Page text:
The proportion of high risk patients put onto statins declined after NICE guidelines cut the CVD threshold from 20% to 10% 10-year risk in 2014, a new study has revealed.
Researchers from the University of Birmingham also found that the numbers of intermediate risk patients being put on statins increased following the release of the controversial NICE guidance on lipid modification.
They concluded that there was a ’significant overtreatment’ in patients in the lower risk categories.
The NICE guidance was released in 2014, and lowered the risk threshold for patients to be put on statins.
However, the new study published in the British Journal of General Practice, revealed that they have had an effect on prescribing for those with an intermediate 10-year risk score of 10%-20%.
Researchers looked at data for 1.4 million patients over 40 from 248 practices in England and Wales recorded between 2000 and 2015. The team led by Dr Samuel Finnikin, the winner of Pulse’s writing competition this year, examined how prescribing trends related to the cardiovascular disease risk QRISK2 scoring.
In the 18 months before the guidelines changed, 12.8% of patients with an intermediate risk score were initiated on statins; in the 18 months after, 14.4% were initiated.
However, the proportion of high-risk patients put on statins decreased from 36.7% in the 18 months before the guidelines changed to 33.1% in the 18 months after.
The study concluded: ‘It appears that the 2014 NICE guidance changed clinicians’ behaviour as the rate of statin initiation among patients in the intermediate risk category increased while the high risk rate continued to decline.’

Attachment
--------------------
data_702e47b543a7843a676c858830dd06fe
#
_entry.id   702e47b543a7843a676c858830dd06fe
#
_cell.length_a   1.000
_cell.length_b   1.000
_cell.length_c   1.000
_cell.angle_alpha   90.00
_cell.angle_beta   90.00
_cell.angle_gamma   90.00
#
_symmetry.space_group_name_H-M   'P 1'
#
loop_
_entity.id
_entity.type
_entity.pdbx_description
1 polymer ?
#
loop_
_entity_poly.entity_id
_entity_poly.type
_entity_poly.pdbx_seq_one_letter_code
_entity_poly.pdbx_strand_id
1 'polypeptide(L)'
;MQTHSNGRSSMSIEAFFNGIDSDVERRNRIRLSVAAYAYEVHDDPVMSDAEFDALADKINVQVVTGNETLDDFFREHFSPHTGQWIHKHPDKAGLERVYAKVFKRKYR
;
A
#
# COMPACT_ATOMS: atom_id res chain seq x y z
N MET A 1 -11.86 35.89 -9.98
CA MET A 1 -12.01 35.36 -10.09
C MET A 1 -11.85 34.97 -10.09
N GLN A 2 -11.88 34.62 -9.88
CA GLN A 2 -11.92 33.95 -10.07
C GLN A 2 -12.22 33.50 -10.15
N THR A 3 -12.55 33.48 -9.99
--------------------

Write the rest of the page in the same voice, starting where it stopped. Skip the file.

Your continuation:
The researchers added: ’Most patients at high risk of CVD were not initiated on statins. One in six statin initiations were to low risk patients indicating a significant overtreatment. Initiations of statins in intermediate risk patients rose after NICE guidelines were updated in 2014.’
The row over NICE’s push for statins
Introduced in July 2014, NICE’s updated guidelines on lipid modification advocated halving the risk level at which outwardly healthy people should be considered for statin therapy – from a 10-year predicted risk of 20% to 10%.
At the time, NICE estimated this would make around five million more people eligible to start taking a statin – with the potential to ‘save 8,000 lives over three years’ and prevent ‘up to 28,000 heart attacks and 16,000 strokes each year’.
However, the move was roundly condemned by GP leaders, with both the GPC and RCGP questioning the evidence behind it and warning it would not only risk overmedicalising vast swathes of the population, but also swamp already overburdened practices with extra appointments, diverting precious time away from patients in more immediate need.